A study carried out by researchers at the Gemelli University Hospital (Fondazione Policlinico Universitario A. Gemelli IRCCS) in Rome led to an important discovery. Heart arrhythmias in 75% of Brugada syndrome cases were caused by an abnormal state of inflammation in the heart muscle. This discovery aids the diagnosis of high-risk patients.
A syndrome with fatal consequences
Brugada syndrome is a rare, inherited cardiovascular disorder. The syndrome affects approximately 5 in10,000 people and is more common in men than in women. Brugada syndrome is one of the main causes of sudden infant death syndrome, but usually manifests in adulthood. This syndrome can cause fatal heart arrhythmias that can lead to sudden death. Even though these extreme cases are less prevalent than before, cardiologists still face the challenge of identifying which asymptomatic patients with Brugada type 1 ECG are “high-risk” and should receive an implantable cardioverter-defibrillator. This new discovery has radically changed views about the disease, which has always been considered a disturbance affecting the electrical system of the heart, but not pertaining to alterations in cardiac structure or the cardiac muscle. The recent study demonstrated that the majority of Brugada syndrome patients present important alterations in the cardiac muscle that cause fatal arrhythmias. Furthermore, this study puts a whole new perspective on Brugada syndrome, demonstrating that the disease in not only caused by alterations in DNA, but also by a state of inflammation in the cardiac muscle.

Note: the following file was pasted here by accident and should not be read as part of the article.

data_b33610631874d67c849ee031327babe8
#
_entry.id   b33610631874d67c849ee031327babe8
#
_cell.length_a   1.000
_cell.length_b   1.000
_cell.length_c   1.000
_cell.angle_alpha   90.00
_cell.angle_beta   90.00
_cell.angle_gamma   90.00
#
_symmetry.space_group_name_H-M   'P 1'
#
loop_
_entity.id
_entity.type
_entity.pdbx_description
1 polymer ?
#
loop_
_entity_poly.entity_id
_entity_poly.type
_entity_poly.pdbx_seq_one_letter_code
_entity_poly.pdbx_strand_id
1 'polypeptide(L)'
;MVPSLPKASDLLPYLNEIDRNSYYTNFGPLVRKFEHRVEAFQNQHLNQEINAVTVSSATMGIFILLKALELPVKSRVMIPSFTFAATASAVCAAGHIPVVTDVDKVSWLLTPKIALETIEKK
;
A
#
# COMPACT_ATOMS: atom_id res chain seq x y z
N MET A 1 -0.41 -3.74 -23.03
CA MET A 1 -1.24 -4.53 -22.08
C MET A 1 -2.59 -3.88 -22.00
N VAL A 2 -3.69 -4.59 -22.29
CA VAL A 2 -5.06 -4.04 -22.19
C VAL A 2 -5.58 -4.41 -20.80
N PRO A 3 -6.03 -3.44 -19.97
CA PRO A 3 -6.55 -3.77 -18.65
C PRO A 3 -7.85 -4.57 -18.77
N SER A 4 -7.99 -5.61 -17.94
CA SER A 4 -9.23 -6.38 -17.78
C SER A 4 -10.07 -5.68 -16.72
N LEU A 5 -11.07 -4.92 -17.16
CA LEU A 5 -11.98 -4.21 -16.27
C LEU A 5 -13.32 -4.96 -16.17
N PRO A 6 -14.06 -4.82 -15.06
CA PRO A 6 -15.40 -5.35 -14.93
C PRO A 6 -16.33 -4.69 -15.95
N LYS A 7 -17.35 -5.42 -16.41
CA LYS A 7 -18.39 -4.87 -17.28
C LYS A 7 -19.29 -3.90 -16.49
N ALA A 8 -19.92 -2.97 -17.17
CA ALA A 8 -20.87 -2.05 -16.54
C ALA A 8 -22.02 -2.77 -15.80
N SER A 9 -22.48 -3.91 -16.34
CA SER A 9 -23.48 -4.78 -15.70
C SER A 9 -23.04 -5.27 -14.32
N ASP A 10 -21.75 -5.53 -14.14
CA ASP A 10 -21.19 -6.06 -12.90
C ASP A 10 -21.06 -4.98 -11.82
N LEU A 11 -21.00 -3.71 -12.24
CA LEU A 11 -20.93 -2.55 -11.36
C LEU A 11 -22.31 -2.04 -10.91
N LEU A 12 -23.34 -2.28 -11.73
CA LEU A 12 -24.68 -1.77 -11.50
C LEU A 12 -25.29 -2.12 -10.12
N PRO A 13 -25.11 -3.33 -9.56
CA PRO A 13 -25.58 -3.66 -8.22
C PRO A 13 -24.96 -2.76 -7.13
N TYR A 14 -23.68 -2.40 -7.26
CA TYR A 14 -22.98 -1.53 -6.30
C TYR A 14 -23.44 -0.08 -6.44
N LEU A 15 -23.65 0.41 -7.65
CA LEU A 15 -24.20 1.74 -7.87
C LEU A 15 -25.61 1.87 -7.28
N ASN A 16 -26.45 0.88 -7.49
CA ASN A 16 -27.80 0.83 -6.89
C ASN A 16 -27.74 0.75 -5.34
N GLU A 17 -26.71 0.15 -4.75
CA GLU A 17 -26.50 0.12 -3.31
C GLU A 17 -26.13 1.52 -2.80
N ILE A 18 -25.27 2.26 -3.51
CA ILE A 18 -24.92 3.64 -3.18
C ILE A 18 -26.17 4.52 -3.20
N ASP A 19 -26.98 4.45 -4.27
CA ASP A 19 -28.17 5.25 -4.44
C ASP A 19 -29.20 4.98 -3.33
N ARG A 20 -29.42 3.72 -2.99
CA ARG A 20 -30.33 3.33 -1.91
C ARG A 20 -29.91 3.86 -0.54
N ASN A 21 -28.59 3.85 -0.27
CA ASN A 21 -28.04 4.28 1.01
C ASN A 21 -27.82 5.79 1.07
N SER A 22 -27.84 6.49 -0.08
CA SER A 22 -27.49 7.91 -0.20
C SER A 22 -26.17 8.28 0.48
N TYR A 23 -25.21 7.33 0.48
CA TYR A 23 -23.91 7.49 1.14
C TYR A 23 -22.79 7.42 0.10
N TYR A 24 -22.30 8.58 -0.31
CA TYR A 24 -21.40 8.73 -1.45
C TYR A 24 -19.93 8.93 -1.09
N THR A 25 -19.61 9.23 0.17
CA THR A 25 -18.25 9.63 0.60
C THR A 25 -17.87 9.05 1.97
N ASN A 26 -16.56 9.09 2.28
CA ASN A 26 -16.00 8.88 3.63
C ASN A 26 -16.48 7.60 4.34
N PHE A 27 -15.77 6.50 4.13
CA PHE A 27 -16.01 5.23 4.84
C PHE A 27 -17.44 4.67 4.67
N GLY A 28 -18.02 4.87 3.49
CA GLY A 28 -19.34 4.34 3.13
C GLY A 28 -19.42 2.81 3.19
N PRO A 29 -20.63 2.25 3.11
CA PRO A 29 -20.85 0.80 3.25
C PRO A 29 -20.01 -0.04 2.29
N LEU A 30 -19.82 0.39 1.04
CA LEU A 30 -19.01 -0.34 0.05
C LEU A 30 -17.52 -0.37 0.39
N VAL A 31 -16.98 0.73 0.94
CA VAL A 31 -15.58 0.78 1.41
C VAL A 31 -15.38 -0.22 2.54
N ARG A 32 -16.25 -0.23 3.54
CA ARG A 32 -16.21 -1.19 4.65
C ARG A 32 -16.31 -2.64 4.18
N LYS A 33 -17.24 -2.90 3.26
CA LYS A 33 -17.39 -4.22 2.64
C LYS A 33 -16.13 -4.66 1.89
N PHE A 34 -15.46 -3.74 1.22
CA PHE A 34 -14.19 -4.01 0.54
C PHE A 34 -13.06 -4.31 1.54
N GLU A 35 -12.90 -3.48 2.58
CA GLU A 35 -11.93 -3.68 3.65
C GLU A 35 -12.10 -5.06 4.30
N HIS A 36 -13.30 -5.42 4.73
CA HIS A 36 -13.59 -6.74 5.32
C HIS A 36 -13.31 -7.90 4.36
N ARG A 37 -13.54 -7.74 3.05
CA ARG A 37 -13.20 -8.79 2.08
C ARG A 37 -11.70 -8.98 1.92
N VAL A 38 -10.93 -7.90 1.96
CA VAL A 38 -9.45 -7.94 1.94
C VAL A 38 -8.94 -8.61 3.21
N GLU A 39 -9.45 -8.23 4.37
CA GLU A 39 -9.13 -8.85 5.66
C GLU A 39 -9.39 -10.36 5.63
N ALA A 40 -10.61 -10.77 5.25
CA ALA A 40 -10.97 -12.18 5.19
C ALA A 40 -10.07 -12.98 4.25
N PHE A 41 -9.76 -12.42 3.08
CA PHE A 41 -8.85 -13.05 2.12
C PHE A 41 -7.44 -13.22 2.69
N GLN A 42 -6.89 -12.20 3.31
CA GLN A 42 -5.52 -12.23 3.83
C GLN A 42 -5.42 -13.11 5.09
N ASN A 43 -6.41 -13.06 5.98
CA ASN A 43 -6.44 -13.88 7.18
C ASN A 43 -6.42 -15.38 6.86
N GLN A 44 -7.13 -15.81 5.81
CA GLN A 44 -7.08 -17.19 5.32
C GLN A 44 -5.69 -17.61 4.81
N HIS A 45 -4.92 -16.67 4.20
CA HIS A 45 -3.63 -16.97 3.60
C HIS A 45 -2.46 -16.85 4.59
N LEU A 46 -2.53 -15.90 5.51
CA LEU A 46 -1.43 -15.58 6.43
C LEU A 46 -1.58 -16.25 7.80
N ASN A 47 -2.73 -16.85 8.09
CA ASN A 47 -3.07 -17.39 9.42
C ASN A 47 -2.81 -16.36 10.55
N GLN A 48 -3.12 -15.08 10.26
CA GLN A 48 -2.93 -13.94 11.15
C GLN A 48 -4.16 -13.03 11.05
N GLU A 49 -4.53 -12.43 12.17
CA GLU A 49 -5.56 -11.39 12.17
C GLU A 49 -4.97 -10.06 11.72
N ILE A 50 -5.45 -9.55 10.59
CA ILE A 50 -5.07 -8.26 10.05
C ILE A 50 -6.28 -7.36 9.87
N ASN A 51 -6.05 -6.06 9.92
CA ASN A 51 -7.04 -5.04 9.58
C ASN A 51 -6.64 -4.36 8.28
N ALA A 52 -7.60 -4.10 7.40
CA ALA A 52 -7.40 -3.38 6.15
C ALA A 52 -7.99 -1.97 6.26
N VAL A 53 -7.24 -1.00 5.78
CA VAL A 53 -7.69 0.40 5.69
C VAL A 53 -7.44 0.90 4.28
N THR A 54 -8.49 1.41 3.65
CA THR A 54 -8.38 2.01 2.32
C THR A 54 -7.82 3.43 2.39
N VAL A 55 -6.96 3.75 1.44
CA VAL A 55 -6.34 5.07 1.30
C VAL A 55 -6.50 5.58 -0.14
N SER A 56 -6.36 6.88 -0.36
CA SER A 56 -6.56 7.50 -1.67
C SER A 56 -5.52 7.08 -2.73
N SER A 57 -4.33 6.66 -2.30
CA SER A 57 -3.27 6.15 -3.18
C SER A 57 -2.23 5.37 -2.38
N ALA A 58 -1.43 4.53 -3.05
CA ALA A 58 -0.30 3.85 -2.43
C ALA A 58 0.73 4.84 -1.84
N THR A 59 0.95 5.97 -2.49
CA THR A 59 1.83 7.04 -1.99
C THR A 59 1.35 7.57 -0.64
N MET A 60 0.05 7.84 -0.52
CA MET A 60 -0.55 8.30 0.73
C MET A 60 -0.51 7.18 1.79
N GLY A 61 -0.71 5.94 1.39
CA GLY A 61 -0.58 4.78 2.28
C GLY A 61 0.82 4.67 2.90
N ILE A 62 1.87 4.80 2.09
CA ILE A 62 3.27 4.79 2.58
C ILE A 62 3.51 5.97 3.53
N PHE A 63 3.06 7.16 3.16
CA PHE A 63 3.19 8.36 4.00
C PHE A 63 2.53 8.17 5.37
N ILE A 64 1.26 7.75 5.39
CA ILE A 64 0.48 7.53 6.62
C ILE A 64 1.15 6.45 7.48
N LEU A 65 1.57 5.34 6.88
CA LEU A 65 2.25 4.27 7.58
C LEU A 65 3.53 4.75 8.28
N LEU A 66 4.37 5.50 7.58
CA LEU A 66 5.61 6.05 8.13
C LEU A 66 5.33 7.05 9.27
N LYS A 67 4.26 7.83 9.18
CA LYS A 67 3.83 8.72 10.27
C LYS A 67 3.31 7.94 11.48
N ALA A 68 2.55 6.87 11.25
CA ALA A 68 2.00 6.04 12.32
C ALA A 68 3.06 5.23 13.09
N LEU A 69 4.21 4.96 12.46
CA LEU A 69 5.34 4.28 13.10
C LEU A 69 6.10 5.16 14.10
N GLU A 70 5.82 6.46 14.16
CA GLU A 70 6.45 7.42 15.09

Future applications of this important discovery
The study, published in the Journal of the American College of Cardiology, was coordinated by Professor Antonio Oliva from the Catholic University of the Sacred Heart- Institute of Public Health- Section of Legal Medicine, Gemelli University Hospital. The study finally shed some light on the biological mechanisms that determine the risk of fatal arrhythmias in patients with Brugada syndrome. During the study, researchers performed ECGs to diagnose Brugada Syndrome on patients, highlighting all areas showing functional cardiac abnormalities. Samples of cardiac muscle were then taken from the same patients and analyzed under a microscope. Interestingly, 75% of the samples taken revealed that the muscle was affected by an inflammatory condition and that the greater the state of inflammation, the more extensive were the functional cardiac abnormalities. According to Prof. Oliva, this discovery makes it possible to predict which patients with Brugada syndrome are at a higher risk for heart arrhythmias and sudden cardiac death, especially in young patients who seem perfectly healthy. The study will also probably lead to new therapeutic solutions. In the United States, the effectiveness of anti-inflammatory therapies that use cortisone in addition to traditional therapies to eliminate serious forms of arrhythmias have already been tested in patients with Brugada syndrome.
This discovery is another important element to add to the many innovative therapies that have been developed as a result of advancements made in medical scientific research.
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